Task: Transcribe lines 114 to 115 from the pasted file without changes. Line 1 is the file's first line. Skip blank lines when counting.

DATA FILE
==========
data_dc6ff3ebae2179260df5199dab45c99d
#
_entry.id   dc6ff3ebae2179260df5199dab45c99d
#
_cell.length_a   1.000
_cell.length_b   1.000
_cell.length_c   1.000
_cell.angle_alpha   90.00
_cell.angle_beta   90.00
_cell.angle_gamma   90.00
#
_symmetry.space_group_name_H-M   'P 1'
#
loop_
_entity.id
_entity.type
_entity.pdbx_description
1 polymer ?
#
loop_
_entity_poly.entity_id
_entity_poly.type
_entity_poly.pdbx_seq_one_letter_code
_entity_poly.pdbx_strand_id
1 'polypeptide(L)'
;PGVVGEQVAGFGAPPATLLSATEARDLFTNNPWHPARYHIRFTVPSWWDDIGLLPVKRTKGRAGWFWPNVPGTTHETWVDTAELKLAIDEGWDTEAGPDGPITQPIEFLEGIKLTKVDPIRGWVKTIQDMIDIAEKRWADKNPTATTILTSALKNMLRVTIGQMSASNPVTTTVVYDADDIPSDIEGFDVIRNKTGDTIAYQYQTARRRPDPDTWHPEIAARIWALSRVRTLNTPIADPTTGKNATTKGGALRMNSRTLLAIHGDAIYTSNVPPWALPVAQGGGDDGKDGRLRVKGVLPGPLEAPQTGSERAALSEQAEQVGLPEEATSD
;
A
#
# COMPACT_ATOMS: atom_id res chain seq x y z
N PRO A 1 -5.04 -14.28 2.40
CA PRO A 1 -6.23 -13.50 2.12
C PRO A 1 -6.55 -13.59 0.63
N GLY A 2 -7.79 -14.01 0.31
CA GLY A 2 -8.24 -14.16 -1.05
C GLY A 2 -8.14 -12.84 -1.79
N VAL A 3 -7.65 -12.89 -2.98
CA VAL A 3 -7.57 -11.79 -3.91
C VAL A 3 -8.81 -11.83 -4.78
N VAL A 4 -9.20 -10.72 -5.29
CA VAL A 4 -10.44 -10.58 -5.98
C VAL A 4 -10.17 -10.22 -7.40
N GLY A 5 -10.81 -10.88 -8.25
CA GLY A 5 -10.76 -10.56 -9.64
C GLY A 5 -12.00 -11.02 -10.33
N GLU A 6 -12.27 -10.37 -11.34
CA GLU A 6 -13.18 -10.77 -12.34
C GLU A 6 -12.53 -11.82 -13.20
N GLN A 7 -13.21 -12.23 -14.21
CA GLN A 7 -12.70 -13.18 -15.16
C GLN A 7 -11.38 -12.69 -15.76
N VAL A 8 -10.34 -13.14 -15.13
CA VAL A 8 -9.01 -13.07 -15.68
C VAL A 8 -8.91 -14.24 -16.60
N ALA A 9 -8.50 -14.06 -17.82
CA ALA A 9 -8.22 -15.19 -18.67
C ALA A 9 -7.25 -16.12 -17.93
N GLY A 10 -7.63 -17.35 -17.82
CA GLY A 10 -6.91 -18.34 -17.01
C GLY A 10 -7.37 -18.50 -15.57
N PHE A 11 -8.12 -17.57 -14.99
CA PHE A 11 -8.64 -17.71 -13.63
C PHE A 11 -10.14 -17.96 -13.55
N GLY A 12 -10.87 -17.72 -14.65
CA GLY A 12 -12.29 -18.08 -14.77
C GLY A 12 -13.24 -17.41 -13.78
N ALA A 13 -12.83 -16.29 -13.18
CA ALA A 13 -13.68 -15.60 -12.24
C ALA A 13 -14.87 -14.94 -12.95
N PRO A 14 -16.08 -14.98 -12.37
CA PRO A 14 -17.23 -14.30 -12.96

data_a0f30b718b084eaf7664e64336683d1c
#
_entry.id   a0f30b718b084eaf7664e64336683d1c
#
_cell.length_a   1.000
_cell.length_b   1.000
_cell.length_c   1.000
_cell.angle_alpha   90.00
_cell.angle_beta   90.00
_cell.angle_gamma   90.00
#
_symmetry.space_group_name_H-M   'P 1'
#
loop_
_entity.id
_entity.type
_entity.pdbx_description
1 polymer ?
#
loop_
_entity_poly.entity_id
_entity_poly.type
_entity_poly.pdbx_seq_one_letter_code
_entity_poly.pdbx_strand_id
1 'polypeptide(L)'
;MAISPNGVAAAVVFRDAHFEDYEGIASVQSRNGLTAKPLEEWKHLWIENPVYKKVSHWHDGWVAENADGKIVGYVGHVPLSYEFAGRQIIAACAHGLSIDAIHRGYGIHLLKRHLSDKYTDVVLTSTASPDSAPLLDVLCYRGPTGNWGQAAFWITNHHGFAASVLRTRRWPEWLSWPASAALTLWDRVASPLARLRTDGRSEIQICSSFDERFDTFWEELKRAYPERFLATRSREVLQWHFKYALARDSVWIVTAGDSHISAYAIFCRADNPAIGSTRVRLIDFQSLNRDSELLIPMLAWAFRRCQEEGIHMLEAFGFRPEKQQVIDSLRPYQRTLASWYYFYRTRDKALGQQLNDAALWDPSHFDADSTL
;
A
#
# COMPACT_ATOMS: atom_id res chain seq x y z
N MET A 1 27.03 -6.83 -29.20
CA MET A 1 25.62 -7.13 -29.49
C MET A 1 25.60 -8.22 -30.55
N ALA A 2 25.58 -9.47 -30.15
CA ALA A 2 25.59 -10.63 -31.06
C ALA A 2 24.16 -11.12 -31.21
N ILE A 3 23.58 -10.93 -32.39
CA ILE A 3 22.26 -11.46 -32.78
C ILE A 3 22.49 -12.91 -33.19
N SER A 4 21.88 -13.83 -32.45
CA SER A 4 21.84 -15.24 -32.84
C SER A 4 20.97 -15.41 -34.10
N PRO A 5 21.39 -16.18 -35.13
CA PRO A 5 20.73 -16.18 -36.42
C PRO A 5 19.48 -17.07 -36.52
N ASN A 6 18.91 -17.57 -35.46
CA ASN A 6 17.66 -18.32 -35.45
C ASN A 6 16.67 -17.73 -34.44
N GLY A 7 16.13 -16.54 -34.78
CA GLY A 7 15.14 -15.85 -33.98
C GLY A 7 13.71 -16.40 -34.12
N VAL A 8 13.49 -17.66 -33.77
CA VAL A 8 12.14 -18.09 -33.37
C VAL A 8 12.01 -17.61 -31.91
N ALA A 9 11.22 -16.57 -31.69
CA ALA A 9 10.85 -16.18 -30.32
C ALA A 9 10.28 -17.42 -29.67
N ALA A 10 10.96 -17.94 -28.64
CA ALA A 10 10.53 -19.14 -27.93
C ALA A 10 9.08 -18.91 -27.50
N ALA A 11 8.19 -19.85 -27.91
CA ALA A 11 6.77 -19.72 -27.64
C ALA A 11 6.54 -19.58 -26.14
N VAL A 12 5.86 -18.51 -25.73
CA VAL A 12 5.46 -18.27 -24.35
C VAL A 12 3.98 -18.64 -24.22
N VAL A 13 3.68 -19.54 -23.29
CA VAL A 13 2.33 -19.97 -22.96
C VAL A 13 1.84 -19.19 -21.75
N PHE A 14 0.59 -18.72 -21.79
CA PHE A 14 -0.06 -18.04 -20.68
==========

N PRO A 5 21.39 -16.18 -35.13
CA PRO A 5 20.73 -16.18 -36.42